David Benzaquen: In my opinion, the biggest benefit of joining an accelerator is sharpening how the startup presents their product or company to the external parties who are essential to your success. This includes investors, of course, but also buyers, consumers, distributors, manufacturing partners, and others.
Is there an optimum time for a startup to join an incubator programme?
Frank Cordesmeyer: There is no exact rule on whether to join at an early or advanced stage – it depends on the industry, the product, and the founders.
There are several advantages of joining at an early stage. The main one is that the founders get specific support that enables them to increase their ability to successfully raise capital and grow fast.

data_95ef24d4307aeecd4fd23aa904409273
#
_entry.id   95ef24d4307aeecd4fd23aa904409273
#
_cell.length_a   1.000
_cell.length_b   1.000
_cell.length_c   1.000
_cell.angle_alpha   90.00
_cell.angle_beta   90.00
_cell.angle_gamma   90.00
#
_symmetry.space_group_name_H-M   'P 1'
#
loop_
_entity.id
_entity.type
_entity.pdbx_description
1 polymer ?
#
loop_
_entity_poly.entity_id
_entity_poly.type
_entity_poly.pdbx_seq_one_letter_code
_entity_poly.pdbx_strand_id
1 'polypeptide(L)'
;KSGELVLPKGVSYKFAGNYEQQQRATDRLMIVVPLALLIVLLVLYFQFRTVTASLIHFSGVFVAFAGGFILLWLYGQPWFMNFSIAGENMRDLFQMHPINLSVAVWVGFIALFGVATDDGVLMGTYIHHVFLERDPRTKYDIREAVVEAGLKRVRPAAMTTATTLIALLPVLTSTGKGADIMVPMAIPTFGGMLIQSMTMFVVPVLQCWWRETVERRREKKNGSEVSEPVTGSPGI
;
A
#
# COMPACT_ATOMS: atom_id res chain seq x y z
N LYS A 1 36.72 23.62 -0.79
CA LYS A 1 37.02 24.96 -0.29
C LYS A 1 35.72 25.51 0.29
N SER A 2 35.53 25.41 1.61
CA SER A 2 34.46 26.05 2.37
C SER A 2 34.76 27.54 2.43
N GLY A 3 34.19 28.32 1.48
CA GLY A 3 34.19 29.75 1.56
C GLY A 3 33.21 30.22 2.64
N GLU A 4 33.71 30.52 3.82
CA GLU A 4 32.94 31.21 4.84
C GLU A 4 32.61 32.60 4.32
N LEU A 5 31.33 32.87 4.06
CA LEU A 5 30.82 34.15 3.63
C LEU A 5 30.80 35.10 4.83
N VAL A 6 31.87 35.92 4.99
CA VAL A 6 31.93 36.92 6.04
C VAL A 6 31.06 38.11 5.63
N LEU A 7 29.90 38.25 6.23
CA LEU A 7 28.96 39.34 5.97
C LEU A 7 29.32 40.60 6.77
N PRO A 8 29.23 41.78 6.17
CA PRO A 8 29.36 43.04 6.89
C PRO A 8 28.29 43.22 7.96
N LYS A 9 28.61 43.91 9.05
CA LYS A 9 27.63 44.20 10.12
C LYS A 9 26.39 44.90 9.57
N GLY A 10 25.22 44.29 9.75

If you are a late-stage startup, it is important to evaluate your reasons for joining a specific incubator. At this point, you have probably already passed the development stage. Certain incubator programmes may be able to support you in developing strategic partnerships, which can expand your market reach.
Fabio Ziemssen: A startup can most benefit from an incubator programme in the early stages for several reasons. Firstly, the early stages are typically the time when operations need to be set up. Secondly, an incubator programme can optimally support early-stage startups by providing administrative and management support. Lastly, the networking opportunities and peer-to-peer learning can be especially helpful for an early stage startup.
David Benzaquen: Given the time commitment and financial model, incubator programmes are most beneficial for startups at a very early stage!